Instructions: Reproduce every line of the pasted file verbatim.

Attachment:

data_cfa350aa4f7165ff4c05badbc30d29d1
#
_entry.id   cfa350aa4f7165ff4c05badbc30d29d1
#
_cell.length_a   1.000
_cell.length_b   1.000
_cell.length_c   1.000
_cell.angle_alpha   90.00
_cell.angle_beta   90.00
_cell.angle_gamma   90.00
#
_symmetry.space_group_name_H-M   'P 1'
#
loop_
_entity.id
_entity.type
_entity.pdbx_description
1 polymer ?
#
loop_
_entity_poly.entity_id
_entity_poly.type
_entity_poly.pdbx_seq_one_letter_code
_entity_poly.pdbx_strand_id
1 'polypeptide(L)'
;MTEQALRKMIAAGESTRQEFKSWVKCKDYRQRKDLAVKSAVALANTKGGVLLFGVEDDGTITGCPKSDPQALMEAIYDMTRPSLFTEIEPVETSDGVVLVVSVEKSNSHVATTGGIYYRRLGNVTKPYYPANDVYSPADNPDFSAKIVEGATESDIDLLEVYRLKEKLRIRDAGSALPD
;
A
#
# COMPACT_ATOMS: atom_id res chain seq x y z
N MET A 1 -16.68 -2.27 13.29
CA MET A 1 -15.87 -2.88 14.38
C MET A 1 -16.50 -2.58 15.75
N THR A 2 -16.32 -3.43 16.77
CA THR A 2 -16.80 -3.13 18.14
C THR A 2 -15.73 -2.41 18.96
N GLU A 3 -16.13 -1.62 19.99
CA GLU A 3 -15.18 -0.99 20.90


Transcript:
data_cfa350aa4f7165ff4c05badbc30d29d1
#
_entry.id   cfa350aa4f7165ff4c05badbc30d29d1
#
_cell.length_a   1.000
_cell.length_b   1.000
_cell.length_c   1.000
_cell.angle_alpha   90.00
_cell.angle_beta   90.00
_cell.angle_gamma   90.00
#
_symmetry.space_group_name_H-M   'P 1'
#
loop_
_entity.id
_entity.type
_entity.pdbx_description
1 polymer ?
#
loop_
_entity_poly.entity_id
_entity_poly.type
_entity_poly.pdbx_seq_one_letter_code
_entity_poly.pdbx_strand_id
1 'polypeptide(L)'
;MTEQALRKMIAAGESTRQEFKSWVKCKDYRQRKDLAVKSAVALANTKGGVLLFGVEDDGTITGCPKSDPQALMEAIYDMTRPSLFTEIEPVETSDGVVLVVSVEKSNSHVATTGGIYYRRLGNVTKPYYPANDVYSPADNPDFSAKIVEGATESDIDLLEVYRLKEKLRIRDAGSALPD
;
A
#
# COMPACT_ATOMS: atom_id res chain seq x y z
N MET A 1 -16.68 -2.27 13.29
CA MET A 1 -15.87 -2.88 14.38
C MET A 1 -16.50 -2.58 15.75
N THR A 2 -16.32 -3.43 16.77
CA THR A 2 -16.80 -3.13 18.14
C THR A 2 -15.73 -2.41 18.96
N GLU A 3 -16.13 -1.62 19.99
CA GLU A 3 -15.18 -0.99 20.90